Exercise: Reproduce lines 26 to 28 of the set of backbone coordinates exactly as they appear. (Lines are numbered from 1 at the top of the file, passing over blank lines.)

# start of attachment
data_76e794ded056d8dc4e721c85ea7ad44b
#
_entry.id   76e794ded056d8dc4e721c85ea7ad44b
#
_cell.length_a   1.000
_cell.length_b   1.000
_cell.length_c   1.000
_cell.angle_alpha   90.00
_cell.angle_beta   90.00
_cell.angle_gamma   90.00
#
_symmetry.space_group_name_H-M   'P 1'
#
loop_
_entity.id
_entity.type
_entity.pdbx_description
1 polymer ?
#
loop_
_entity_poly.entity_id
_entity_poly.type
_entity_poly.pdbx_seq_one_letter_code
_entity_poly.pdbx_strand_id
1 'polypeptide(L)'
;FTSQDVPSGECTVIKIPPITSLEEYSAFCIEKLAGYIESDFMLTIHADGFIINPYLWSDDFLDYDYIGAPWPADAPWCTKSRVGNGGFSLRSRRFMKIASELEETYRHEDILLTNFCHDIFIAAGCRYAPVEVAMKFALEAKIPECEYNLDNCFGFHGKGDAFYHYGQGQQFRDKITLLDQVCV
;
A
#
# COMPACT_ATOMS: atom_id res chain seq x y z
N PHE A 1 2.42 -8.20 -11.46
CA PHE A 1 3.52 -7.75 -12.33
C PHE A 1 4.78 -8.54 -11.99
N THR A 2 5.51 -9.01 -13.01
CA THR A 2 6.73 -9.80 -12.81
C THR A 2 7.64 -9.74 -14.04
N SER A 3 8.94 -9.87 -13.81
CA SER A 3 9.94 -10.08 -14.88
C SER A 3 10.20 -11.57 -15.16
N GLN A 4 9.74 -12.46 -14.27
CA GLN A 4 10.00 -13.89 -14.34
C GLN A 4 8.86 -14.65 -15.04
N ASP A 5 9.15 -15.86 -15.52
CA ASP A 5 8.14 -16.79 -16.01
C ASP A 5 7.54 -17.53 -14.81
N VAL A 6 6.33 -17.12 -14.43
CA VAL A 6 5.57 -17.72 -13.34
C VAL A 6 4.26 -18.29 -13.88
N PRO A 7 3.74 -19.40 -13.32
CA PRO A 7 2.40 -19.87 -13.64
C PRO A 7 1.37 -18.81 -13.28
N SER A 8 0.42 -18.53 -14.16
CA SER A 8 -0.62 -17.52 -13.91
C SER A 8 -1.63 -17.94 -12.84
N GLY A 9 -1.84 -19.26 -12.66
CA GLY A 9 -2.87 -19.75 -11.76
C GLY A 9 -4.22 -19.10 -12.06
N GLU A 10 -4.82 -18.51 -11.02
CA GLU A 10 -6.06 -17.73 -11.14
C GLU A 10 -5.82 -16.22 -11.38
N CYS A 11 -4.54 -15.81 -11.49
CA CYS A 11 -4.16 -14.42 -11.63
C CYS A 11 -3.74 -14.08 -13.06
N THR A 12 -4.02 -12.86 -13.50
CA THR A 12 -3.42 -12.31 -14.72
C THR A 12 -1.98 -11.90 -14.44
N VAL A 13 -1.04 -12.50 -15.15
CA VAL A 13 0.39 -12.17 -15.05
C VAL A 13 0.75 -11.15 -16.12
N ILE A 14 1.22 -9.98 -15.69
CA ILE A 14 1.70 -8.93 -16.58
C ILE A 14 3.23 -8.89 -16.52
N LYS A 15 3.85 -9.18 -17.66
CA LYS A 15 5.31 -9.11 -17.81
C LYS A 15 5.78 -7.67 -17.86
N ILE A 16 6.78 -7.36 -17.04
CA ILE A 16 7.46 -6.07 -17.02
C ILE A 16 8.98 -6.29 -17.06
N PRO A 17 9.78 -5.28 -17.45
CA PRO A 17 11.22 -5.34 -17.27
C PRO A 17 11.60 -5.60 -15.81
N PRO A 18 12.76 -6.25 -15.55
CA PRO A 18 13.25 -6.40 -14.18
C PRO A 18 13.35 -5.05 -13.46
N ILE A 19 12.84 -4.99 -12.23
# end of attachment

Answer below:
;FTSQDVPSGECTVIKIPPITSLEEYSAFCIEKLAGYIESDFMLTIHADGFIINPYLWSDDFLDYDYIGAPWPADAPWCTKSRVGNGGFSLRSRRFMKIASELEETYRHEDILLTNFCHDIFIAAGCRYAPVEVAMKFALEAKIPECEYNLDNCFGFHGKGDAFYHYGQGQQFRDKITLLDQVCV
;
A